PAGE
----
Whenever you’re rolling out a new messaging campaign at your organization, its worth will ultimately come depending on what, and how you measure its effectiveness on your desired audience. In the absence of clear goals and focus for your audience, you risk repeating mistakes and honing in on the wrong metrics or insights. Thankfully, there is a framework that can help communicators measure their successes.
Now in their third edition, the Barcelona Principles are a set of guidelines that help communicators measure the effectiveness of their communications campaigns. Agreed upon by The International Association for Measurement and Evaluation of Communication (AMEC), the principles set up a global standard of measurement for all communications campaigns. Updated in 2020 just before the comms landscape changed forever, the Barcelona Principles 3.0 focus on how communications campaigns can be measured to account for the choice of language and inclusion on an international scale. There are seven main principles on the list, but here are a few that are particularly important for you to understand today.
Nicole Moreo, head of customer insights at LinkedIn and AMEC’s North America chapter chair, will go into diver deeper into how you can apply these principles to your program during the first lesson of Ragan’s Measurement Certificate Course for Communicators on Oct. 12.
Setting insight-driven goals at the top is a must.
Although it might seem a little obvious, it needs to be said; to measure how successful your campaigns are, you need to set goals and benchmarks! The biggest key here is articulating the ‘why’ behind setting the objectives you’ve put forth. Are you running a campaign that seeks to build trust with a younger demographic? If so, define how you measure trust internally on the social platforms those people are using.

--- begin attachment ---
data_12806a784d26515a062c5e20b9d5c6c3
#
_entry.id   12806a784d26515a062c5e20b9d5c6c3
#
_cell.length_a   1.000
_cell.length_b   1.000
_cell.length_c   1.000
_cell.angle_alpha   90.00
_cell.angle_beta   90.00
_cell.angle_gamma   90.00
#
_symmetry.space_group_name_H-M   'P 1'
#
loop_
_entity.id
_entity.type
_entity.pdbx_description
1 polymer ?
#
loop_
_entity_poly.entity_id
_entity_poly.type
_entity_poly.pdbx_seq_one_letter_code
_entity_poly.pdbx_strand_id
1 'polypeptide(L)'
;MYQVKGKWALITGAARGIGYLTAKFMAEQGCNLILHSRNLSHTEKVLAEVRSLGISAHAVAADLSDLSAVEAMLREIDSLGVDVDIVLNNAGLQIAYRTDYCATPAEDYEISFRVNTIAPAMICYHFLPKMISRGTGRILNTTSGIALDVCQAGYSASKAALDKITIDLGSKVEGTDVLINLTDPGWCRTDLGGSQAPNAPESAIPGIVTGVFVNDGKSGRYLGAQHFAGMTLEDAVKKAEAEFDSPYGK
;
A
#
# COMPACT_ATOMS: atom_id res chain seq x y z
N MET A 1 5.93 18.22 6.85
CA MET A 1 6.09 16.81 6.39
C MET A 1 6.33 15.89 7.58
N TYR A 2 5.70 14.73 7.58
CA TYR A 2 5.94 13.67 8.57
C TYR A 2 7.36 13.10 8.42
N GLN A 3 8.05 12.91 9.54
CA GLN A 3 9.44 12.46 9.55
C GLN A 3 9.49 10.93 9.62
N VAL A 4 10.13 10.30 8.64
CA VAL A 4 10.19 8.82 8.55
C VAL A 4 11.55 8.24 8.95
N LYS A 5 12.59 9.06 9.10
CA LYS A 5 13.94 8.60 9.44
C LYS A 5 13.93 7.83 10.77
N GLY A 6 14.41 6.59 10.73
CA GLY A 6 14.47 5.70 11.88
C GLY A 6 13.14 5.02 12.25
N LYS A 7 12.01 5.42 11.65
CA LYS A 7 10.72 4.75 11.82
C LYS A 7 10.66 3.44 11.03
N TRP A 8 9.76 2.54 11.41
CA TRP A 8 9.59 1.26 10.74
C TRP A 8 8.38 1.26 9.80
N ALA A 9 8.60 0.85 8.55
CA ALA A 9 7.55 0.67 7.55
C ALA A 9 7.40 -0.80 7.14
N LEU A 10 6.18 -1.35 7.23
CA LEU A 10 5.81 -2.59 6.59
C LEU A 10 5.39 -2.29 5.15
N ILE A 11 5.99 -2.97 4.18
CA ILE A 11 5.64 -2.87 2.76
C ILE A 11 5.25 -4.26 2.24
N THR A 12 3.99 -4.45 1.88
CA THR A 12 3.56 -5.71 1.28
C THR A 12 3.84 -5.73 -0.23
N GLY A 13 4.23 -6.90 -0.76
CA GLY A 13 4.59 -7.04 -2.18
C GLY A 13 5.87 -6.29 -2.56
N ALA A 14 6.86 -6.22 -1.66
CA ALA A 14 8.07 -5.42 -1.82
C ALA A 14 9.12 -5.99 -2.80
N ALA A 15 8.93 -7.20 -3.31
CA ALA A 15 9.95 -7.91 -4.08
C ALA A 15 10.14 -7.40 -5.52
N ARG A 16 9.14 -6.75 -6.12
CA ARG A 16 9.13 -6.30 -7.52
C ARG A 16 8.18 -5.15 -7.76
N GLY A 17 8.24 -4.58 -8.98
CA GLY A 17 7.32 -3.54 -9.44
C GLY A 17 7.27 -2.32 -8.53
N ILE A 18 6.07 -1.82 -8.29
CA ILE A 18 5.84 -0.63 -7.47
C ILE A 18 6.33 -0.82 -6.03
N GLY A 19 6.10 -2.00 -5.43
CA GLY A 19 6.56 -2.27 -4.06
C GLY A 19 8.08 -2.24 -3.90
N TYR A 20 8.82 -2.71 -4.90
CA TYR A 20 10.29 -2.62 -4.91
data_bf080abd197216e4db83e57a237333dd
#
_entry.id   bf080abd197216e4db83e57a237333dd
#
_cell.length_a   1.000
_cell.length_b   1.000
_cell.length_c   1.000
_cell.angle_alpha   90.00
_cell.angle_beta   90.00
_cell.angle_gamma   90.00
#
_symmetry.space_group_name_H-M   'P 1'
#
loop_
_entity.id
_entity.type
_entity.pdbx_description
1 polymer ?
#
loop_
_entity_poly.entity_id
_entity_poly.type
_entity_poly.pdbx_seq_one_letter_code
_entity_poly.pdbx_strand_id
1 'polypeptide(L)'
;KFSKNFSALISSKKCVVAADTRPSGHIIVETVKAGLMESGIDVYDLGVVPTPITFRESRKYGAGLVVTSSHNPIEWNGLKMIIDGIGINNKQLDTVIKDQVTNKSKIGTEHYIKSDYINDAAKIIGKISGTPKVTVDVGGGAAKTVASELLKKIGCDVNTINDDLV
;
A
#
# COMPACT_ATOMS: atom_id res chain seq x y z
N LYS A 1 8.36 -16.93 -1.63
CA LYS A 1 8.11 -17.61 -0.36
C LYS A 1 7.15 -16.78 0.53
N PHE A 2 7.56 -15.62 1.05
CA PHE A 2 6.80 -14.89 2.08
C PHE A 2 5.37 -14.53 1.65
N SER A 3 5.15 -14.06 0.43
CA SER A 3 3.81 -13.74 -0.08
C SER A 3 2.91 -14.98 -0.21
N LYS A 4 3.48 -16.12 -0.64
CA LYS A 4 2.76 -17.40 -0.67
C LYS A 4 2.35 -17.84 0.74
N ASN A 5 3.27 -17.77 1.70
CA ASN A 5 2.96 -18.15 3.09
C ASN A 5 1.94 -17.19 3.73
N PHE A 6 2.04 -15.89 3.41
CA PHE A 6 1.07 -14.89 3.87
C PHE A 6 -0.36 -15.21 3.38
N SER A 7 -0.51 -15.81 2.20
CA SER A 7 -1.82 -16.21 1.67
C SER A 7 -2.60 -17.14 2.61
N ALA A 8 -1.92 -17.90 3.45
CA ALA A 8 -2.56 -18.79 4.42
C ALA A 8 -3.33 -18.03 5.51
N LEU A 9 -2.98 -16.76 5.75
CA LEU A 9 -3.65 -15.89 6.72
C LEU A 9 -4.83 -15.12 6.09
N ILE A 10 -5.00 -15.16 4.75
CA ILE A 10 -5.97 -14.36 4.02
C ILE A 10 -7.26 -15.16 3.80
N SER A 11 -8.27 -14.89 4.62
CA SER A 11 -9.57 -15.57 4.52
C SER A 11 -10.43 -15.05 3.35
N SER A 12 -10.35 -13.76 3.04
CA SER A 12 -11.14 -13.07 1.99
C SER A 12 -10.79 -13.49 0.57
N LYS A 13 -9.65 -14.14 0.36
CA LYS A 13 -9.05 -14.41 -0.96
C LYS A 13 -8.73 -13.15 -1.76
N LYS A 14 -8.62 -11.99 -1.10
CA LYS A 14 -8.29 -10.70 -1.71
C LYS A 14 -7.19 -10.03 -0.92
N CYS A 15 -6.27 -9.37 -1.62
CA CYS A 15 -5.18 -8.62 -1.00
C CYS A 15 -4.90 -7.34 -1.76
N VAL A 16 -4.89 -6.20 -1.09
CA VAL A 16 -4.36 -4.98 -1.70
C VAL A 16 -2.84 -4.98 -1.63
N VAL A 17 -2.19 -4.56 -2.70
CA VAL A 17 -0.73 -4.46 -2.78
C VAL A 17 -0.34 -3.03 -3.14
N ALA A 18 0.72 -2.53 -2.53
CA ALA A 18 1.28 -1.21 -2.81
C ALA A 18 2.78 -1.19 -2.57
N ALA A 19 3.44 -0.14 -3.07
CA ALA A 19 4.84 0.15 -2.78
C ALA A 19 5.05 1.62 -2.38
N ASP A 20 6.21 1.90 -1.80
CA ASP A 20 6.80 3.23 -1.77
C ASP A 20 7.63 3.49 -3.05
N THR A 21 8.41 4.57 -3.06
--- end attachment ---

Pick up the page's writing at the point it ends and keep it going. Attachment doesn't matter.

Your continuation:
If you haven’t done the proper background research, you’re going to be flying blind. By seeking insights with an end goal in mind, you can target your communications and set your organization up for sustained, repeatable success.
Segment your messages to measure for maximum impact.
When you’re setting out on a communications campaign, you need to think strategically about exactly what it is you want to achieve. If you’re just blasting a message out into the ether for the sake of it, it’s almost guaranteed you’re going to fall short of what you want to accomplish.
For instance, let’s say you’re working for a company that’s aiming to reach young professionals in big cities across the country. At the outset, you might think this is an easy proposition, seeing as this is a large demographic. However, listening to the desires of this demo will remind you that they’re not a monolith everywhere and these nuances can inform where, and how, you send out your message. A Millennial in their late 30s is likely going to receive their information quite a bit differently than a Gen Z-er in their early 20s will, and communications strategy should account for this. Without context, your data isn’t going to be as valuable as it could be with proper research.
Include the qualitative inputs along with the quantitative ones
When looking at how successful your campaign is, you might be satisfied with reporting the numbers alone. Sure, this is absolutely an aspect of how you should be measuring your success, but considering the qualitative metrics (trust, awareness, brand credibility) requires you to consider how those numbers — and other types of data — tell a larger story.
If you’re running an outreach campaign, for example, you should look beyond how many people are receiving your message and also be attuned to how many people are responding to it. Just as importantly, you need to be looking at how they’re responding to it. Have a system in place for evaluating verbal and written feedback about your communications, too—it can help you adjust your strategy needed and move forward with invaluable knowledge.
Ethics and integrity matter
The latest update to the Barcelona Principles serves as a reminder that you should consider how you’re attaining metrics before you start measuring. All campaigns should honest, transparent and should seek to drive a conversation forward. This means avoiding biases of any kind in the interpretation of data to get to the heart of the message in a real way. It also means being honest about the channels and services you use to obtain audience data, and ensuring those practices are in compliance with federal and local privacy laws.
Next time you’re setting out on a comms campaign, think about not just what you’re looking at to measure success, but how you’re measuring it. We’re willing to bet it’ll help you make your campaign the best it can be.
Looking to master your communications measurement skills? Join Ragan’s Measurement Certificate Course for Communicators, held over three consecutive Wednesdays on October 12, 19, and 26 from 1-3 PM.
Sean Devlin is an editor at Ragan Communications. In his spare time he enjoys Philly sports, a good pint and ’90s trivia night.